One such way which I observed recently is where companies advertise for new job positions. A common approach is to advertise jobs on websites and make a bit of noise about it on social media. Contact details are usually published and people submit their applications.

What we now have is strangers sending their CV’s as attachments and this introduces a new attack vector as it is not seen as unusual activity. Malicious attachments really have made a comeback as top attack vector.

Ransomware bandits know that sending email to a generic human resources email address may not be successful as HR teams will be used to dealing with attachments. They will employ social engineering tactics and send their ‘CV’ to other email addresses within the company. The helpful recipient will probably forward it on and may even open it. As soon as they do they will find their files are encrypted.

These social engineering attacks are getting more and more advanced. Not that long ago you could spot the suspicious emails easily as they contained lots of spelling mistakes or started off with something like “Dear Firstname”. This is no longer the case, one off emails are written for specific attacks and they can look legitimate at first glance. You should also be on the guard for unsolicited messages in LinkedIn and other social networks.

How Hiring Employees Increases Your Chance of a Ransomware Attack

Tips For Preventing Ransomware Attacks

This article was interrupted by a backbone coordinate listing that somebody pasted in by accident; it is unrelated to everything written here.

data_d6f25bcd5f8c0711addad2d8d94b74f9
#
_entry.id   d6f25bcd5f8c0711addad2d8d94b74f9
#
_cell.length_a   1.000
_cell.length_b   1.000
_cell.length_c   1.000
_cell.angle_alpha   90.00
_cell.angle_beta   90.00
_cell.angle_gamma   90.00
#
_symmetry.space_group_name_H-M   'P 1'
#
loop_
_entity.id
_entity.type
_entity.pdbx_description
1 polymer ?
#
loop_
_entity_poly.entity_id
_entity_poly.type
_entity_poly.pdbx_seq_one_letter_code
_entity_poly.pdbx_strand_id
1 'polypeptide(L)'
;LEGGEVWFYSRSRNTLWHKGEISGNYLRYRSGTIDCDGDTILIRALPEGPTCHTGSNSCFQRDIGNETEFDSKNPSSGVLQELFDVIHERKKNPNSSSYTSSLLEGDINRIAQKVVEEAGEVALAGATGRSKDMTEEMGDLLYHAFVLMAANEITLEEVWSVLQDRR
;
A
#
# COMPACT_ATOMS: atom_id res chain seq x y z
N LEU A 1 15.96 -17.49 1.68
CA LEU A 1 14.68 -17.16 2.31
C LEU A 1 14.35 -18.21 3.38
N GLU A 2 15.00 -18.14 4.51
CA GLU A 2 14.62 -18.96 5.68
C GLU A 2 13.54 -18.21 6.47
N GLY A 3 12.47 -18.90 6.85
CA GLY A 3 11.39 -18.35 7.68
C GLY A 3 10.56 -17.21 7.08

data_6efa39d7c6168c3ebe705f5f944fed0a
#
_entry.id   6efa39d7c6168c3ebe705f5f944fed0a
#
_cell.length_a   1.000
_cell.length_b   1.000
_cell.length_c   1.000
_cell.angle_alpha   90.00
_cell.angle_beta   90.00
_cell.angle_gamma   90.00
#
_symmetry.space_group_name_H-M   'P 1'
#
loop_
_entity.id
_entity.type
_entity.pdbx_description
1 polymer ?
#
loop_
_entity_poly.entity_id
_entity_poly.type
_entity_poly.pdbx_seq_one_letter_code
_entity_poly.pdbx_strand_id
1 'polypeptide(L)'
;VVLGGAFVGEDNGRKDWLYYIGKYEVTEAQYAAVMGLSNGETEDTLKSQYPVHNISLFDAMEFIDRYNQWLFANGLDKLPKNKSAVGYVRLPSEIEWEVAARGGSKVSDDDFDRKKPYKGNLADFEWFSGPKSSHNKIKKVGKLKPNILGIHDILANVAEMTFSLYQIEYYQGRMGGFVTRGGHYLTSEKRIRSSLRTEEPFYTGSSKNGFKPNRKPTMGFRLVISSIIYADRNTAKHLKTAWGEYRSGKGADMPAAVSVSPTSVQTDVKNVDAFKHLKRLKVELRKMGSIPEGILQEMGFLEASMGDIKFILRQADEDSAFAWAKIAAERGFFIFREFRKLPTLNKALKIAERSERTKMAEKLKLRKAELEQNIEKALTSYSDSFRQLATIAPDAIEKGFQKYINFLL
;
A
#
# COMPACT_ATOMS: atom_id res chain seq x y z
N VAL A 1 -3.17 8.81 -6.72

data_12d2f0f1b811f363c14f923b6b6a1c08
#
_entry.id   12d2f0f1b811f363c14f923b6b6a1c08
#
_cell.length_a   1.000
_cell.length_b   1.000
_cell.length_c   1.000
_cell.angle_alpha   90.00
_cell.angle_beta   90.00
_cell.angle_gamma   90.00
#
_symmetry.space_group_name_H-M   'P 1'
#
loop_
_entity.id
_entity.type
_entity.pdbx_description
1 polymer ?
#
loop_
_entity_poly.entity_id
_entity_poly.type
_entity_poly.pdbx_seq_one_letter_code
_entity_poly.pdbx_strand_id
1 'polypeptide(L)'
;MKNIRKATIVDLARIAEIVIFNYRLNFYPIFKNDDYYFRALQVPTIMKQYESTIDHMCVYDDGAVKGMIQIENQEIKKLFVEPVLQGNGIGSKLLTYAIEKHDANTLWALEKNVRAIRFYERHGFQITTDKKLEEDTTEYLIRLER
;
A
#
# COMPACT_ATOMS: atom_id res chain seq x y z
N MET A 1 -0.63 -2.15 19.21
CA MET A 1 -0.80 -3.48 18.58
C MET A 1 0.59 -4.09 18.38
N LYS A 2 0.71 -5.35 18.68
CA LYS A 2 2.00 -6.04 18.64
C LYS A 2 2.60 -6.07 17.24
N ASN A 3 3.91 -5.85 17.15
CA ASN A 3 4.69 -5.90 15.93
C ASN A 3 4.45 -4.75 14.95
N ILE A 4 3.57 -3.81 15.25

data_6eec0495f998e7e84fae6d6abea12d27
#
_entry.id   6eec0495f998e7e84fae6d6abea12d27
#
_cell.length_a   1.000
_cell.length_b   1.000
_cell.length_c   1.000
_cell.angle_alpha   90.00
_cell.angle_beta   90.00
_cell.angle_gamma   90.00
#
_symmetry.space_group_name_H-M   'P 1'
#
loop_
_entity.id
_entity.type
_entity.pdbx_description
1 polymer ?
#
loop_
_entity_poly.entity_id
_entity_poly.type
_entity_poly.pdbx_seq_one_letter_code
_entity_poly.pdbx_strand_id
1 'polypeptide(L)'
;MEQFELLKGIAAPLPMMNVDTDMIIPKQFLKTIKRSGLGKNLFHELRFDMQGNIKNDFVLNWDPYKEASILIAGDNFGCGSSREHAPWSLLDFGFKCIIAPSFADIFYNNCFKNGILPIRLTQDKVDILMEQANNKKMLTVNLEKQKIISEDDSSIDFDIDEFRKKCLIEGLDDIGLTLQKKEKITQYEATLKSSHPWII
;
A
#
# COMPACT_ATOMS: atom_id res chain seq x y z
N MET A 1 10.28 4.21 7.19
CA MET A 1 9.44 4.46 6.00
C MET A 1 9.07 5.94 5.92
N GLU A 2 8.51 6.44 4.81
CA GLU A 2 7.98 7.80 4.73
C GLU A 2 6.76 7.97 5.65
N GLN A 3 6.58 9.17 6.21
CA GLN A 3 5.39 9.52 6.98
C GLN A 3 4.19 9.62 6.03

The lessons here of course are to continue to educate employees on the dangers of opening emails from strangers. Perform spot checks by creating a new Gmail address and send emails to see if employees open them or forward them on to others.
How Hiring Employees Increases Your Chance of a Ransomware AttackAs well as sending in bogus CV’s you will see tactics such as sending bogus purchase orders, software licenses, delivery notices and banking statements. In most cases the email will be tailored to match the recipients role or to coincide with specific company events.

I am beginning to wonder in the age of cloud applications, do we really need to be sending attachments in emails? They have been the source of countless virus outbreaks over the years. For example, the ILOVEYOU virus from a few years ago affected over 45 million computers.

Employee training and security awareness is the number one way you will prevent Ransomware attacks. In parallel to this you should make sure you have some sort of network monitoring tool in place that can track who is accessing file shares and give you warnings when something suspicious is happening. Also consider:

  • Block attachments on emails or restrict them to specific accounts.
  • Use contact forms on your website instead of publishing email addresses.
  • If you use Google Apps check out the attachment filtering feature. It lets you block specific attachment types or quarantine them for review later.

The image below shows a sample SMTP email report from NetFort LANGuardian which shows suspicious looking attachments that were detected moving around on a network. This information was captured using Wire Data Analytics. Two things look strange from this. Firstly the same email was sent to two people and secondly the compressed attachment (zip) is a tactic used to try and get past email filters.

How Hiring Employees Increases Your Chance of a Ransomware Attack